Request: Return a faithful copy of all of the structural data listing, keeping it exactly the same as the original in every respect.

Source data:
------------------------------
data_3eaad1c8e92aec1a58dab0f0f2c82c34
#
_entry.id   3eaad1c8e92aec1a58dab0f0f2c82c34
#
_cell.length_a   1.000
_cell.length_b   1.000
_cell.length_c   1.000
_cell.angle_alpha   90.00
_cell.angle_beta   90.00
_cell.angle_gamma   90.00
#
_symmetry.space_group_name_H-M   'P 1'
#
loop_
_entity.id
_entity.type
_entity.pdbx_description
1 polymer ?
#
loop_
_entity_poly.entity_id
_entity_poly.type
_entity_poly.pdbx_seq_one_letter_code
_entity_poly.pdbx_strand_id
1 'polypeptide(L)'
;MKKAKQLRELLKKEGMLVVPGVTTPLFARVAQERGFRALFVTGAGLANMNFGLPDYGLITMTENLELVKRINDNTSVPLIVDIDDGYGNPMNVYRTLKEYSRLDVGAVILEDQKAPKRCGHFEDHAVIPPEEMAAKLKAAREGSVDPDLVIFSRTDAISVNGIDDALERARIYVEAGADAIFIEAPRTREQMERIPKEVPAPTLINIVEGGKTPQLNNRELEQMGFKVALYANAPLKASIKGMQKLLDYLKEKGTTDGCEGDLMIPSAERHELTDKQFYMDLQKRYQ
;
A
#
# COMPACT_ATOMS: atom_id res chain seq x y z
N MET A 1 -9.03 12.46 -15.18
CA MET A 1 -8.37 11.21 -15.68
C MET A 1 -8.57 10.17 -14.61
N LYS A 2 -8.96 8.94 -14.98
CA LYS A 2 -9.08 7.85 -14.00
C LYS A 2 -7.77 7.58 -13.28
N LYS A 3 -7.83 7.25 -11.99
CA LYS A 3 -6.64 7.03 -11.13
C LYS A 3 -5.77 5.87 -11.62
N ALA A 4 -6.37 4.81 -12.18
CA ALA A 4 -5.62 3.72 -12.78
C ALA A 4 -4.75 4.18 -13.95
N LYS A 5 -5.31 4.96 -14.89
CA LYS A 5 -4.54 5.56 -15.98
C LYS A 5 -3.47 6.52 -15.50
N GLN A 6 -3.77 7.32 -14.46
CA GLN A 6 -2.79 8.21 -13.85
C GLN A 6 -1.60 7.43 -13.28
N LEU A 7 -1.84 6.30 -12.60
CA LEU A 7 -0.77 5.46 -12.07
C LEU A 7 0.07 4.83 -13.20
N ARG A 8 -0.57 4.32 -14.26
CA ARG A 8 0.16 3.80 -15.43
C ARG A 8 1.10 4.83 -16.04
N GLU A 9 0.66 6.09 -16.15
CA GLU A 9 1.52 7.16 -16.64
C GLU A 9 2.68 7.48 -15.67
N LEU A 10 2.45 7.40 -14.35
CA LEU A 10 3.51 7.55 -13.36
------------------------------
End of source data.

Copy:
data_3eaad1c8e92aec1a58dab0f0f2c82c34
#
_entry.id   3eaad1c8e92aec1a58dab0f0f2c82c34
#
_cell.length_a   1.000
_cell.length_b   1.000
_cell.length_c   1.000
_cell.angle_alpha   90.00
_cell.angle_beta   90.00
_cell.angle_gamma   90.00
#
_symmetry.space_group_name_H-M   'P 1'
#
loop_
_entity.id
_entity.type
_entity.pdbx_description
1 polymer ?
#
loop_
_entity_poly.entity_id
_entity_poly.type
_entity_poly.pdbx_seq_one_letter_code
_entity_poly.pdbx_strand_id
1 'polypeptide(L)'
;MKKAKQLRELLKKEGMLVVPGVTTPLFARVAQERGFRALFVTGAGLANMNFGLPDYGLITMTENLELVKRINDNTSVPLIVDIDDGYGNPMNVYRTLKEYSRLDVGAVILEDQKAPKRCGHFEDHAVIPPEEMAAKLKAAREGSVDPDLVIFSRTDAISVNGIDDALERARIYVEAGADAIFIEAPRTREQMERIPKEVPAPTLINIVEGGKTPQLNNRELEQMGFKVALYANAPLKASIKGMQKLLDYLKEKGTTDGCEGDLMIPSAERHELTDKQFYMDLQKRYQ
;
A
#
# COMPACT_ATOMS: atom_id res chain seq x y z
N MET A 1 -9.03 12.46 -15.18
CA MET A 1 -8.37 11.21 -15.68
C MET A 1 -8.57 10.17 -14.61
N LYS A 2 -8.96 8.94 -14.98
CA LYS A 2 -9.08 7.85 -14.00
C LYS A 2 -7.77 7.58 -13.28
N LYS A 3 -7.83 7.25 -11.99
CA LYS A 3 -6.64 7.03 -11.13
C LYS A 3 -5.77 5.87 -11.62
N ALA A 4 -6.37 4.81 -12.18
CA ALA A 4 -5.62 3.72 -12.78
C ALA A 4 -4.75 4.18 -13.95
N LYS A 5 -5.31 4.96 -14.89
CA LYS A 5 -4.54 5.56 -15.98
C LYS A 5 -3.47 6.52 -15.50
N GLN A 6 -3.77 7.32 -14.46
CA GLN A 6 -2.79 8.21 -13.85
C GLN A 6 -1.60 7.43 -13.28
N LEU A 7 -1.84 6.30 -12.60
CA LEU A 7 -0.77 5.46 -12.07
C LEU A 7 0.07 4.83 -13.20
N ARG A 8 -0.57 4.32 -14.26
CA ARG A 8 0.16 3.80 -15.43
C ARG A 8 1.10 4.83 -16.04
N GLU A 9 0.66 6.09 -16.15
CA GLU A 9 1.52 7.16 -16.64
C GLU A 9 2.68 7.48 -15.67
N LEU A 10 2.45 7.40 -14.35
CA LEU A 10 3.51 7.55 -13.36